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What Kind of Profits Can I Expect?

  • When your company might achieve profitability and what profit margins you can expect
  • For those starting, managing, or expanding a business
  • Different definitions of profitability and margins

One of the top goals for any entrepreneur starting or expanding a business is to achieve profitability. Once your revenues exceed your expenses, you can use them to further invest in your company or enjoy higher earnings for yourself and your employees.

Reaching profitability takes patience, as it often takes several years to reach this point. Entrepreneurs should also be aware of the different types of profit margins and what they might expect as a typical margin for their industry.

Profitability timeline

It’s unrealistic to expect your business to be profitable right away. Considerable expenditures are needed before you can launch for tasks such as product development, building a staff, and marketing. It will also take some time before your company develops a customer base and a reputation enabling consistent or growing sales.

Two to three years is standard for reaching profitability, but this timeline can vary from business to business. Home-based companies or others with minimal overhead may achieve profitability more quickly. The timeline will also depend on factors such as total startup costs and the amount of money regularly paid to the entrepreneur, employees, and investors.

Business planning involves the calculation of a break-even point, where a company generates enough revenue to cover expenses. You don’t need to wait until this point to collect earnings from your business. Even if you’re recording losses on paper, your expenses can include a personal salary as well as payments to investors at a fixed rate.

Avoid drawing a high salary early on, and consider reinvesting early profits back into the business. One strategy is to draw less than your former salary in the first year, a salary equal to your previous job in the second year, and a higher salary in the third year.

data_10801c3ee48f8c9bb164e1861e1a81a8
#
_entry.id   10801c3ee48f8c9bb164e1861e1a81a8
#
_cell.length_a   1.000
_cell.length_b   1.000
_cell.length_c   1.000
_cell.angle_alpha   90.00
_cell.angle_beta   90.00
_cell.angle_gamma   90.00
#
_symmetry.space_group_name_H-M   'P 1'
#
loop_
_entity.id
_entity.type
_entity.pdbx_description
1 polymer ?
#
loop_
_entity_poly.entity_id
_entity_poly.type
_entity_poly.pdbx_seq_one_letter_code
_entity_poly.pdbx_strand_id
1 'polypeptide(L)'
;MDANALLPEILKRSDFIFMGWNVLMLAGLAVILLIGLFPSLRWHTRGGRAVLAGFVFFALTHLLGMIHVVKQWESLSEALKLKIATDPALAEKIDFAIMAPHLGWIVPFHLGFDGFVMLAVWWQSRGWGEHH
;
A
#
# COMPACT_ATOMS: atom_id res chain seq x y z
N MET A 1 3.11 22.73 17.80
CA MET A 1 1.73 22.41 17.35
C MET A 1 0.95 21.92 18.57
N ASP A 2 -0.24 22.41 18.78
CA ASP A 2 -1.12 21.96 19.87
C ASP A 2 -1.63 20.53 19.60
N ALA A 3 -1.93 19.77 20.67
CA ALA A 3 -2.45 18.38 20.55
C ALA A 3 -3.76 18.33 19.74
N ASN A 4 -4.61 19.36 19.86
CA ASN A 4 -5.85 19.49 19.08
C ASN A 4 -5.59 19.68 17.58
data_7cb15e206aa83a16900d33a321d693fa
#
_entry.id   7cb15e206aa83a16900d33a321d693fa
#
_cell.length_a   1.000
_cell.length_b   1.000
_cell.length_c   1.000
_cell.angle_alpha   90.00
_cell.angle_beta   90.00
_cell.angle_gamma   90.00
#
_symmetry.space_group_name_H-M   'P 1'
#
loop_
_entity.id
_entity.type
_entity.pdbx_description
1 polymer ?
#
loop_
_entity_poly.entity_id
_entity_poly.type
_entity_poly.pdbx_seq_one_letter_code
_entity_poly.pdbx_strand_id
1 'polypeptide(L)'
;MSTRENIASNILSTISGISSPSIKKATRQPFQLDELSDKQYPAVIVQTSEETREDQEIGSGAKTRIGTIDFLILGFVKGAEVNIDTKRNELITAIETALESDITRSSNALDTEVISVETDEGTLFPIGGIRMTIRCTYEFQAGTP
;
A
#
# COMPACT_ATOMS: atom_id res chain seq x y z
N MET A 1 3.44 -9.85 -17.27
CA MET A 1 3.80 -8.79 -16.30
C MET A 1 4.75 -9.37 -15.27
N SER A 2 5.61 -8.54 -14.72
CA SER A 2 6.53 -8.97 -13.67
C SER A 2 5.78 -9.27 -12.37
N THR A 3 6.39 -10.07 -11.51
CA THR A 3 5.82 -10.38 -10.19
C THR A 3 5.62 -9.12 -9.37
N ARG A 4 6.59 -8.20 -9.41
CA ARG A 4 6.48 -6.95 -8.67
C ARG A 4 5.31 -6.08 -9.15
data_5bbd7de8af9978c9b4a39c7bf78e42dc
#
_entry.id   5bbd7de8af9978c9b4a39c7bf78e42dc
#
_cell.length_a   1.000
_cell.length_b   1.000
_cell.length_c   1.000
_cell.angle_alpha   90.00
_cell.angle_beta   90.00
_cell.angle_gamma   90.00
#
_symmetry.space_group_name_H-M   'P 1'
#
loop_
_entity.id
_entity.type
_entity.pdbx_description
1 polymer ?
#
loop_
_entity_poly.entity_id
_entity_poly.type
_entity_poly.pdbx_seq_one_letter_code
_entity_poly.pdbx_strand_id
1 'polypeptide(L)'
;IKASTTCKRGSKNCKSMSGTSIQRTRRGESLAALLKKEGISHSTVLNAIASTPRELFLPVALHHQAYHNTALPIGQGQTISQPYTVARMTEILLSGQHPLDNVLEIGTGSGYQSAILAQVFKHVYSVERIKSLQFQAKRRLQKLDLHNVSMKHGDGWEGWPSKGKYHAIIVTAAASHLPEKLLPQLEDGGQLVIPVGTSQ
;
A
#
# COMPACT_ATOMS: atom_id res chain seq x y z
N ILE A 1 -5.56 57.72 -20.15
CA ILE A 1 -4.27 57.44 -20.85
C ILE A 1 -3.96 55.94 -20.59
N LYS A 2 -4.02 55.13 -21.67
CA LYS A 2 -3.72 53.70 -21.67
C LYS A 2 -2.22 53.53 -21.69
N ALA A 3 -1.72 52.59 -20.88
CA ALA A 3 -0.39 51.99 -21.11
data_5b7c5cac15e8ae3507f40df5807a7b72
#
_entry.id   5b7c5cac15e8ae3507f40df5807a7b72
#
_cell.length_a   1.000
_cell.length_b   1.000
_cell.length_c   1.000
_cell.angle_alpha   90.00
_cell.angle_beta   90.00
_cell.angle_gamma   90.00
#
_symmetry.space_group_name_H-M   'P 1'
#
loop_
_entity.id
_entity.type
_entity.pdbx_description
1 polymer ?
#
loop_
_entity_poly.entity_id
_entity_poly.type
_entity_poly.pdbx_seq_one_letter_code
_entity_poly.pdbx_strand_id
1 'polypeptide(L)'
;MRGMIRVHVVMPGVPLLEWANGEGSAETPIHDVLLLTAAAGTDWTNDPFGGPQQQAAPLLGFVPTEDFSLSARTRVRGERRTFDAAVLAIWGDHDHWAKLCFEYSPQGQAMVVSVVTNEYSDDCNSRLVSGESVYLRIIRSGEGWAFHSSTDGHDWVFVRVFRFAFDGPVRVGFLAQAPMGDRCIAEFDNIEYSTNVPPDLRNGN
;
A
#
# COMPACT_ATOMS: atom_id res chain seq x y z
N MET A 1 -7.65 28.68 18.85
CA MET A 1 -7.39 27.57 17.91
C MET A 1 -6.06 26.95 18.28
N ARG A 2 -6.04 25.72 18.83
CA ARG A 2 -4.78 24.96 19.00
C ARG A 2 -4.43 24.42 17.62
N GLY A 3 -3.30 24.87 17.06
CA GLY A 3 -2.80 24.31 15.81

“Ramen profitability” is an informal term for companies that are doing well enough that their founder can live on the profits, as long as they maintain a spartan lifestyle. Corporate profitability, or the ability to sustain a comfortable income based on your business’s profits, is more likely to be the goal that you and your investors pursue.

Profit margins

Profit margins, calculated as a percentage, include:

  • Gross profit margin, or the difference between the cost of providing a product or service and the price you set
  • Net profit margin, or difference between overall expenses and overall sales
  • Operating profit margin, or the difference between day-to-day expenses (excluding non-operational costs like taxes and debts) and revenues
Calculating each margin provides different types of valuable information. Gross profit margins offer insight into which products or services are most profitable, while net profit margins give you an overall picture of the company’s financial health. Operating profit margins show what sort of earnings you are generating from your daily activities.
Profit margins vary from industry to industry. The more overhead costs and expenses involved, the lower the profit margin will be. However, you shouldn’t get discouraged by a lower margin; your actual earnings will depend on your sales, so generating a high tally of sales with a low profit margin can still lead to success.
Margins will be impacted by other factors, such as the need to hire more staff when expanding your business’s territory or offerings. This can also result in a lower profit margin even as it offers the potential to boost your earnings.
If you are not satisfied with your profit margin, you can develop strategies to improve it. These might include eliminating poorly performing products or services, finding ways to reduce operating expenses, raising prices when necessary, and taking steps to improve customer retention.

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